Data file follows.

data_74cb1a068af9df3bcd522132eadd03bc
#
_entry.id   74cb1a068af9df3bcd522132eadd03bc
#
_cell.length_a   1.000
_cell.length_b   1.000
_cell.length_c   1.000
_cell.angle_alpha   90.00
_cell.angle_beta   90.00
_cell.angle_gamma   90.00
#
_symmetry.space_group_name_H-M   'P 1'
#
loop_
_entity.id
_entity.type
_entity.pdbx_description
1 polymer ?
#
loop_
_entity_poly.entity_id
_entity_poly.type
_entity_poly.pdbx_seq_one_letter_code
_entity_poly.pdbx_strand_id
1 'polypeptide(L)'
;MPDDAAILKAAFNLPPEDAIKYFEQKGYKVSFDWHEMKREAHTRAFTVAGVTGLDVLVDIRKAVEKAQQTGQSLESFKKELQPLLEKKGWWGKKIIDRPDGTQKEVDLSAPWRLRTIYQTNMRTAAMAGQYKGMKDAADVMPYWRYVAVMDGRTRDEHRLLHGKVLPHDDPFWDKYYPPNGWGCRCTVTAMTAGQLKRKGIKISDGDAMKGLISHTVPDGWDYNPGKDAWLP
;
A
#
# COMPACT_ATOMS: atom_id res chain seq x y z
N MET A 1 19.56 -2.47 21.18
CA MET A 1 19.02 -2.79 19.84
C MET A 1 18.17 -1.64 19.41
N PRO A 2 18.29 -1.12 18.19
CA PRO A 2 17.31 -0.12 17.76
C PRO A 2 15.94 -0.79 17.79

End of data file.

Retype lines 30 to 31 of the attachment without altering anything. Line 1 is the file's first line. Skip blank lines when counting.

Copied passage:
# COMPACT_ATOMS: atom_id res chain seq x y z
N MET A 1 19.56 -2.47 21.18